For Nitika Chopra, 40, psoriasis will always be the thing that impacted her life most. Diagnosed with the chronic skin condition at age 10, Chopra spent many years with about 98 percent of her body covered with scaly red patches.
“When I was looking for jobs psoriasis made it very hard to put myself out there,” says Chopra, who lives in New York City and is a content creator and founder of Chronicon, a community platform for people with chronic illnesses. “I would feel depressed, embarrassed, and totally isolated which made it difficult to follow my dreams and believe I was even worthy of the jobs and opportunities I so desperately wanted for myself.”
Chopra isn’t alone. In fact, moderate to severe plaque psoriasis has been shown to impact patients’ career choices, abilities to perform work duties and work relationships and interactions, according to a study published in The Journal of Dermatological Treatment.
The fact is, one of the most impactful parts of psoriasis is the psychological strain stemming from how it can impact your job prospects, says Geeta Patel, MD, a dermatologist in Houston, Texas.
“This burden is exacerbated by the fact that psoriasis is visible on the skin and the condition itself is highly misunderstood,” she says. “Many people with the condition are stigmatized because of their skin.”
Ultimately, psoriasis can affect everything from the clothes you choose to wear, to how you interact with colleagues and your overall energy for your job, Dr. Patel adds. “Even if you’re proactive about your treatments, this condition can take a very real toll on your day-to-day life,” she says.
Such was the case for Reena Ruparelia, 40. When she was working in human resources early on in her career, she noticed that people would shy away from shaking her hands due to the scaly patches there (these patches are also visible on her lower legs, feet, and arms).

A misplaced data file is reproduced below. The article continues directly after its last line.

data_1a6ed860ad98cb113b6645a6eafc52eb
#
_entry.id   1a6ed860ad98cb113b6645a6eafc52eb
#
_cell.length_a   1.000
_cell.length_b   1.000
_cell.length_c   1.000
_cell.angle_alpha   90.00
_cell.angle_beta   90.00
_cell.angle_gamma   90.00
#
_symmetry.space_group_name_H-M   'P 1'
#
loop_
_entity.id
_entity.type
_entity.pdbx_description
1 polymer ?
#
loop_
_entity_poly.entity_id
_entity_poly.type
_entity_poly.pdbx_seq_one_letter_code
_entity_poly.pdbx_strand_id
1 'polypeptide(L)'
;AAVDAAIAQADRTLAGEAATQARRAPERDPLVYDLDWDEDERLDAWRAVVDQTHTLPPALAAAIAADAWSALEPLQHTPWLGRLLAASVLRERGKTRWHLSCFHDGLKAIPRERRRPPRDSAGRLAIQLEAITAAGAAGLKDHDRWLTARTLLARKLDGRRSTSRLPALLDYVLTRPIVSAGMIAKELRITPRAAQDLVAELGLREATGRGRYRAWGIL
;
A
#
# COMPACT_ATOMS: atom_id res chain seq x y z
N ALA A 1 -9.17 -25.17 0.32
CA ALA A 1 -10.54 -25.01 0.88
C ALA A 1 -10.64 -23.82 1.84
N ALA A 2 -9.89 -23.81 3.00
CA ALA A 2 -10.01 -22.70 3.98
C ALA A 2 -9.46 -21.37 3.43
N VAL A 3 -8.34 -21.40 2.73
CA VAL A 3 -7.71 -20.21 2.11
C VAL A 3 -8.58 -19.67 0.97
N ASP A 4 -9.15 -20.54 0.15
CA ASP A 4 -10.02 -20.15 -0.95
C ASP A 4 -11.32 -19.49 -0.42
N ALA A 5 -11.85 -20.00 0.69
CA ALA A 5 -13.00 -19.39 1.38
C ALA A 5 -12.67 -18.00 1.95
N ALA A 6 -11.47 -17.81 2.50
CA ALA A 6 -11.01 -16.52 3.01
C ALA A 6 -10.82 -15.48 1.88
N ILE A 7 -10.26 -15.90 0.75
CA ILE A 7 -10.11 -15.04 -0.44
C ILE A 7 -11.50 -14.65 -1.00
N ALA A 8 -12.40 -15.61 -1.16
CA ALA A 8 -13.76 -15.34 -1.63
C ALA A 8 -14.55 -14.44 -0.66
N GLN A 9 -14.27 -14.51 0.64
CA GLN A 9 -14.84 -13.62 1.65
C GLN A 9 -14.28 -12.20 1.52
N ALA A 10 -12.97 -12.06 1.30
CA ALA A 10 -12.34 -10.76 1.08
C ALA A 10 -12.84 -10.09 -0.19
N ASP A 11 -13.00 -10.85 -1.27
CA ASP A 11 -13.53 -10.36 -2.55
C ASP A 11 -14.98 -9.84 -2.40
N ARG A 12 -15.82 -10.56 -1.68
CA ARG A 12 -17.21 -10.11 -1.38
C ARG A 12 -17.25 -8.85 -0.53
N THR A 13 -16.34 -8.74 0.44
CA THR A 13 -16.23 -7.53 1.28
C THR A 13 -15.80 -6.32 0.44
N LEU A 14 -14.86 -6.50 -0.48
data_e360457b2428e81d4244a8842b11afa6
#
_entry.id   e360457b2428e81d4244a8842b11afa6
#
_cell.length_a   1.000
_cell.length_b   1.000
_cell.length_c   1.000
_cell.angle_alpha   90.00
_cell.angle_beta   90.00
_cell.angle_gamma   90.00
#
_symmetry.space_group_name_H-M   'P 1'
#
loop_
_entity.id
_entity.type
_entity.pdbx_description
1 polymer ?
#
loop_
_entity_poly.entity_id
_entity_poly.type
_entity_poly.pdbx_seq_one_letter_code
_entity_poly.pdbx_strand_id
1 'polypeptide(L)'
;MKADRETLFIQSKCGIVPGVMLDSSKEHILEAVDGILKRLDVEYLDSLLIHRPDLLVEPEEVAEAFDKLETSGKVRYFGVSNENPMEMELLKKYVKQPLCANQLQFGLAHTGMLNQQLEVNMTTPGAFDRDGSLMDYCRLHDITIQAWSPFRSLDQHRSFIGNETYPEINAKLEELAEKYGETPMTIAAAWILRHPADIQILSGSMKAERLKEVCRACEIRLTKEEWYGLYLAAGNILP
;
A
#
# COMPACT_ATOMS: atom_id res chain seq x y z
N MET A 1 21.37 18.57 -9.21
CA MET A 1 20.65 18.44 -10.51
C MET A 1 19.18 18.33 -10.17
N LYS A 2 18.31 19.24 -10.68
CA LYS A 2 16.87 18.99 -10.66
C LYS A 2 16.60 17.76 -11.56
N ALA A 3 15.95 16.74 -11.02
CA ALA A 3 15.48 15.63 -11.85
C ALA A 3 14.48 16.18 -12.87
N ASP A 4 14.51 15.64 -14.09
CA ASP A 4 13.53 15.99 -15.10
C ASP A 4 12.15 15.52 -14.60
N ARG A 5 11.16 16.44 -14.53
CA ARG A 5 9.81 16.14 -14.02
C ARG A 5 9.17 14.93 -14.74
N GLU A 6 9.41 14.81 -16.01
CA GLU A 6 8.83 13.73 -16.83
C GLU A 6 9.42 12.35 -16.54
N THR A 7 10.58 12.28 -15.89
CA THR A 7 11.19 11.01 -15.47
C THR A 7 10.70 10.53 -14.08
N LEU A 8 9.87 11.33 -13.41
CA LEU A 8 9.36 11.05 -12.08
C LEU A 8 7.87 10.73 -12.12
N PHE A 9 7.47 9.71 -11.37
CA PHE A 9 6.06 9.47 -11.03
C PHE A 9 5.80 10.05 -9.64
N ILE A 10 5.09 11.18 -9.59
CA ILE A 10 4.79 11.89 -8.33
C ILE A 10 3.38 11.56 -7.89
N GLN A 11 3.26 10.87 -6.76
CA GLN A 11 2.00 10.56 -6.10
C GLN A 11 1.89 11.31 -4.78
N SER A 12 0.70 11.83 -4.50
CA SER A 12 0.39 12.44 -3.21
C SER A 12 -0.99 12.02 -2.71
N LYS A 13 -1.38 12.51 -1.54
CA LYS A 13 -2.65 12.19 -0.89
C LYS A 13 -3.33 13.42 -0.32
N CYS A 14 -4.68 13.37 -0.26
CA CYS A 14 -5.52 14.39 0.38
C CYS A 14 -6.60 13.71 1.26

“The psoriasis on my hands is quite noticeable and I used my hands a lot in conversations and presentations,” says Ruparelia, who lives in Toronto and was diagnosed when she was 14 years old. “This would cause me a lot of anxiety and worry as I didn’t want anyone to see my skin problem or my hands. Other times it made me feel that others were deterred from working with me because they thought I was sick or contagious."
Additionally, Ruparelia, who now works as a mindfulness guide and wellness advocate specializing in supporting other women with psoriasis, was afraid of their judgment. “At times I had to wear plastic gloves to work when I flared really bad,” she says. “This also made being at work really weird for me.”
And then there were the days when she didn’t feel well enough to go to the office at all. “When the anxiety and pain of my psoriasis were too much, I found myself missing work and turning down opportunities because of my skin,” she says. “This really affected my future.”